You may be familiar with the saying that nothing is ever as bad as you think it is. Therefore, it is worth examining your thoughts before blindly accepting them as truth. Where do they come from? Who put them there? Our beliefs about our ability to cope with the struggles of life are influenced (more than we know) by our environment; not only by the thoughts/opinions of our family, friends and loved ones, but by the values and expectations imposed on us by society (Olsson et al, 2003). Leading media and advertisement author Jean Kilbourne reveals that we are subjected to over 3,000 ads per day. In essence, these ads always highlight the same thing: your life is missing something. You don’t have it all together, and how could you? You don’t have the perfect job, right education, fulfilling relationship, bikini body, winning smile or trendy wardrobe. When you believe the false messages that you are incomplete, you are encouraged to search outside of yourself for the answer. You reach to pills, the doctor, anyone or anything that can help you cope when adversity comes your way. Knowing that you already have everything you need to get you through any situation, is the first step towards resilience. In flow, we refer to this as control of your inner life, and it is integral to a happy, harmonious existence.

So for this month of March, make a commitment to yourself that when adversity strikes you will not get swept up by a whirlwind of toxic thoughts and dumped far out at sea.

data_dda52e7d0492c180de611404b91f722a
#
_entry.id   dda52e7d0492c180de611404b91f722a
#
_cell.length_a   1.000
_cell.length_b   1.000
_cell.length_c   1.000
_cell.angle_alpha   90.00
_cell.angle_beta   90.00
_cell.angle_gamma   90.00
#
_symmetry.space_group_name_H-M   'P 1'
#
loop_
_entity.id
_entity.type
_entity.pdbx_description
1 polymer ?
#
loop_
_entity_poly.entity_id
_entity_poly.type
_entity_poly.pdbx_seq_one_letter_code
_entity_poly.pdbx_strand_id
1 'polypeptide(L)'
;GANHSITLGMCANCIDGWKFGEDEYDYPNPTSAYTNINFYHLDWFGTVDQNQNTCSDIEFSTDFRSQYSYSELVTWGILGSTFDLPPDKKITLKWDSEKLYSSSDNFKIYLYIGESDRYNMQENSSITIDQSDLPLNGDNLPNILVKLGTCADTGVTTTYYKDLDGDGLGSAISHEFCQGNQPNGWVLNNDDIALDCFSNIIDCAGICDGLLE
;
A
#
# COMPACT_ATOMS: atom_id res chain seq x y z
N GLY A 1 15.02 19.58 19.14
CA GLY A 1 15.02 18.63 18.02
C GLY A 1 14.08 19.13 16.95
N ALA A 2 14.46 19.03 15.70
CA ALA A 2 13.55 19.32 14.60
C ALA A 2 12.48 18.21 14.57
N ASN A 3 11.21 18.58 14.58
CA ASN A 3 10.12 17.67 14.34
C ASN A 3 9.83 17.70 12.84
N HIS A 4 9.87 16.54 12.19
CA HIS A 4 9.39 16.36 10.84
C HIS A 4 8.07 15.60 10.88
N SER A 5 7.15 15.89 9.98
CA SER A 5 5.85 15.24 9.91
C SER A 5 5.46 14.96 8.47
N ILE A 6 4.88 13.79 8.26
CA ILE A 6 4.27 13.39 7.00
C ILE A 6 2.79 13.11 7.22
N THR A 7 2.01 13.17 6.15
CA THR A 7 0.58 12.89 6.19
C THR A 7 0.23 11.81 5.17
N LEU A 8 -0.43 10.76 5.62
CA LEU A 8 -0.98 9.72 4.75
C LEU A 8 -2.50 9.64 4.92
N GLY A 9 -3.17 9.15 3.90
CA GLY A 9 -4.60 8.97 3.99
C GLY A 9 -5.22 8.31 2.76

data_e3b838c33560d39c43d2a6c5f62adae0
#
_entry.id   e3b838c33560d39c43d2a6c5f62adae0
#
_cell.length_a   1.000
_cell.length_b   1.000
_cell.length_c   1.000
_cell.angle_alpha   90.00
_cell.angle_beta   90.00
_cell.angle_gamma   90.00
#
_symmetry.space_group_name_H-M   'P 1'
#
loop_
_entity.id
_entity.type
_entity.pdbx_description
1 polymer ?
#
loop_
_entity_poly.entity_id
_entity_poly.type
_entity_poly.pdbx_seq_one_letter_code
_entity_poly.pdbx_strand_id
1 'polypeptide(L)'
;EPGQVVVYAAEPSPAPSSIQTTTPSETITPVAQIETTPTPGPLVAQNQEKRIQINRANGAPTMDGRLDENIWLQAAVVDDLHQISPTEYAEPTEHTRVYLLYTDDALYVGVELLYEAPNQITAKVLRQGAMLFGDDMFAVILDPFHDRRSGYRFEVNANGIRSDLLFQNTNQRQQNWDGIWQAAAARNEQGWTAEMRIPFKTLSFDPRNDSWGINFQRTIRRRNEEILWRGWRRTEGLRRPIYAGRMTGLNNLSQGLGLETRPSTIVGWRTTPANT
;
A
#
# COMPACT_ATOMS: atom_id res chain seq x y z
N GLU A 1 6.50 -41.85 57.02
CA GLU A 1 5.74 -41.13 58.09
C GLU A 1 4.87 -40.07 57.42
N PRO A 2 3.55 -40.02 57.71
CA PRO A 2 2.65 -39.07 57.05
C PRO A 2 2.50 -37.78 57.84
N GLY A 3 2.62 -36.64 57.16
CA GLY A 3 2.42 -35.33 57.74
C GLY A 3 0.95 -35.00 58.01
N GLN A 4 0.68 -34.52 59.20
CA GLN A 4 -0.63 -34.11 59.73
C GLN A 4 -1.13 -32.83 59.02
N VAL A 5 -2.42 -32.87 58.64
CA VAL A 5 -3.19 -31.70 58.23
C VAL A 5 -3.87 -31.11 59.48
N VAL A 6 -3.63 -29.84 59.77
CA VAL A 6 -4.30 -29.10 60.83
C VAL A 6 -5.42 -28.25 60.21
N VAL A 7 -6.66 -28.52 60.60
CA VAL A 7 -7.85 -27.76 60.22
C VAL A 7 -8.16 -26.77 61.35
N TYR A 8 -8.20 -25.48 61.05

Instead, give yourself a moment to stop, breathe, and critically ask, “By me feeling miserable about myself, who stands to gain?

Are the thoughts I am having going to help me grow, or help me stay the victim?”

Take control and guard your inner world.

2 – Flip it Around

Sometimes it just feels like we’re a target. One thing happens after the next in a string of ‘bad luck’ incidents and we find ourselves exclaiming, “Why me?!”

The important thing here is to learn not to perceive such incidents as personal threats. Don’t ‘own’ the problem. Things happen irrespective of whether they are convenient for you or not, and may in fact, be entirely unrelated to you and your actions.

If we take negative events personally, we often respond in fear. And fear is a paralysing, demoralising place to be because it strips us of feeling in control of our lives and our actions. It prevents us from coping in a transformational way.

On the other hand, taking a healthy, objective stance to a problem helps us stay connected with the ‘big picture’. Stepping away from our ego, allows us to consider that perhaps there was a greater purpose behind our setback in the larger scheme of things. Not only can this help to alleviate our burden and pain, but it enables us to remain in flow with life. Keeping perspective and staying present (not internally obsessed) means a solution will more readily appear.

Founder of flow, Mihaly Csikszentmihalyi, urges, “Almost every situation we encounter in life presents possibilities for growth.” See adversity as a challenge, not an attack.

3 – Stay Connected